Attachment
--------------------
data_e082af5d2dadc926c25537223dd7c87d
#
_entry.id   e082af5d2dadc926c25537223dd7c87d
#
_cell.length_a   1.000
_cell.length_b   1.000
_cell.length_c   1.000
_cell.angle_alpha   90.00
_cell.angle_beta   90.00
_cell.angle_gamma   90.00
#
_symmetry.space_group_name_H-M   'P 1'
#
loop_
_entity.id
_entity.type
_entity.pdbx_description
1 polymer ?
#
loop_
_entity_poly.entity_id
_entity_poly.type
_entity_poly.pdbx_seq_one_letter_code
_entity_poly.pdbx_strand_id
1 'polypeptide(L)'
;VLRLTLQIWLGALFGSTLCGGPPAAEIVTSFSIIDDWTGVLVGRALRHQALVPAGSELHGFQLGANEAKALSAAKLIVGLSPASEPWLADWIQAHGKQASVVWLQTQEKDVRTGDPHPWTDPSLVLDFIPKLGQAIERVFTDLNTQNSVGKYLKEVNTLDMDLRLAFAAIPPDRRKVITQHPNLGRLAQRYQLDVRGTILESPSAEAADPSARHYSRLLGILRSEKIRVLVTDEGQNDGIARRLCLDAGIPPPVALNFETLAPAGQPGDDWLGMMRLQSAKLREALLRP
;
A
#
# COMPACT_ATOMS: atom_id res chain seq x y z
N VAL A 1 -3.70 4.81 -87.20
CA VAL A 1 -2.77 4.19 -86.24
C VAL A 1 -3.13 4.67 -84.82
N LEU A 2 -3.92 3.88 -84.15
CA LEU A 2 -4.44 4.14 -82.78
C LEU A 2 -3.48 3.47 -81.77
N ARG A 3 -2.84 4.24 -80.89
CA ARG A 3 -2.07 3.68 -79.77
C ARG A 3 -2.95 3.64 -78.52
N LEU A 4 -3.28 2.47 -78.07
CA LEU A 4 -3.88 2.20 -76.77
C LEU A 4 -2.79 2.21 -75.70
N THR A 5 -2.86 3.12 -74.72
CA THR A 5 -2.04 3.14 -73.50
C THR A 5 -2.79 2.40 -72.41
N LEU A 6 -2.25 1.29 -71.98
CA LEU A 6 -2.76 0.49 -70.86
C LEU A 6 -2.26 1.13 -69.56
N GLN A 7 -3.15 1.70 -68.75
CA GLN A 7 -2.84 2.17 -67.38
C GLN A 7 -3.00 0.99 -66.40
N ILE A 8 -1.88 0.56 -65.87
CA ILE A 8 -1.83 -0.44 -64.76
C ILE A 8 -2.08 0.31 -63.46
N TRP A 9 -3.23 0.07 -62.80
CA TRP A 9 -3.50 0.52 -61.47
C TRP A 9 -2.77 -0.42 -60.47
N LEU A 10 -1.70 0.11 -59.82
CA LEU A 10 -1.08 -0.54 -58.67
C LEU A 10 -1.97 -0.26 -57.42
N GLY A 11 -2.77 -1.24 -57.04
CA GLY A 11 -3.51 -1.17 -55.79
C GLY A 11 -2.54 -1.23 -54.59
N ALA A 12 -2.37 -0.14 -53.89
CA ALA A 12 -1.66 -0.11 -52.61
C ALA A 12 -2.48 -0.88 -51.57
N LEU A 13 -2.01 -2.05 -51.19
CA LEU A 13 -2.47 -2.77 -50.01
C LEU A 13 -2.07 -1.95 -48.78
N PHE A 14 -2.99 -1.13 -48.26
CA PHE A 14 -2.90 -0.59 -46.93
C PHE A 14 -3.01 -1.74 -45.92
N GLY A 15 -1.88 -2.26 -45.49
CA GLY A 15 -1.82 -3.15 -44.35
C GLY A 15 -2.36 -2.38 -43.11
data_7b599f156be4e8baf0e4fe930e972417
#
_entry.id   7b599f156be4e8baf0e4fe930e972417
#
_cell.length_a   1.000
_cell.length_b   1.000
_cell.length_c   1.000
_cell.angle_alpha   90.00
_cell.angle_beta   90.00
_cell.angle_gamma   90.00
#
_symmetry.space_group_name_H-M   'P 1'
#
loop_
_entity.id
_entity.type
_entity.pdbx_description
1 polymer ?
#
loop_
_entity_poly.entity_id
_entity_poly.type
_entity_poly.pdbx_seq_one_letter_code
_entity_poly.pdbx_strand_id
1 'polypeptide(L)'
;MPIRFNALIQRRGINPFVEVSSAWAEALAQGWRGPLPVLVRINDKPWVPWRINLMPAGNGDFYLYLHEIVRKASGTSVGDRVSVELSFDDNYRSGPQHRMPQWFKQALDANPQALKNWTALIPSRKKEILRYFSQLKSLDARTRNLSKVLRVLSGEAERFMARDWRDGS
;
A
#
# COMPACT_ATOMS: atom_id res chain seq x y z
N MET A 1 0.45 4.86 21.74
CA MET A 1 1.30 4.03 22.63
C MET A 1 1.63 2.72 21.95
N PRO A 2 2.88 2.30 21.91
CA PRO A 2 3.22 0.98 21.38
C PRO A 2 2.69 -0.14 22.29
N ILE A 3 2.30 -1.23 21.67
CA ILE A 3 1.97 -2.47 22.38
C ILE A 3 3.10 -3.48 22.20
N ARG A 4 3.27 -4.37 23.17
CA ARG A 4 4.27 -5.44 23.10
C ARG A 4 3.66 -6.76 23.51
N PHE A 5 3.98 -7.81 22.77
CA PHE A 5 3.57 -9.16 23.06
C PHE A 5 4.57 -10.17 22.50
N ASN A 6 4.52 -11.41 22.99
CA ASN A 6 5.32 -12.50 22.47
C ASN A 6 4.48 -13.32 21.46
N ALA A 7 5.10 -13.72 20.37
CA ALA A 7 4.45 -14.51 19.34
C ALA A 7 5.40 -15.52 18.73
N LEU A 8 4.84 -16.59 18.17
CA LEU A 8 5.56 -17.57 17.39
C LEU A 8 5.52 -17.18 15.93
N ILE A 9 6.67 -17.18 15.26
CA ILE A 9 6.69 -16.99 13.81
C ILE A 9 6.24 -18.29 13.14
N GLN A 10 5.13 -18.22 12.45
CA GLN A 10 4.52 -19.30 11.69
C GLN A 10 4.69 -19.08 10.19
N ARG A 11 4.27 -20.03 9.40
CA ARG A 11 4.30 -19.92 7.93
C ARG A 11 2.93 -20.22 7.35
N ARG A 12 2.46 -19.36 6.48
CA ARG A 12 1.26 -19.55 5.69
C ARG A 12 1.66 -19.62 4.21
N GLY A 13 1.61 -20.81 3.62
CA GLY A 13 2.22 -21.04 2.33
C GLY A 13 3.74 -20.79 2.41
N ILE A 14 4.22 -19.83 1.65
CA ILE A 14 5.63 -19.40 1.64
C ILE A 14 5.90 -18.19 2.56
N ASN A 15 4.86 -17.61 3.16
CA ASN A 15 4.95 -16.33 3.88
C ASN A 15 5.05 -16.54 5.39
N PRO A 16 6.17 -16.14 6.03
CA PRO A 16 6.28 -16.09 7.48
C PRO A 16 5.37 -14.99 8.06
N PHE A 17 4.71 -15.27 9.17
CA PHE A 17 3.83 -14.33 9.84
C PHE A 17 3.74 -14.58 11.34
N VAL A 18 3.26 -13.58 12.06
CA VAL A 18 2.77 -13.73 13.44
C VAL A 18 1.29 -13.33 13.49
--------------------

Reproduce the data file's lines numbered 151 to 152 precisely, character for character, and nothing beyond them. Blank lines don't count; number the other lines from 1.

N PRO A 16 6.17 -16.14 6.03
CA PRO A 16 6.28 -16.09 7.48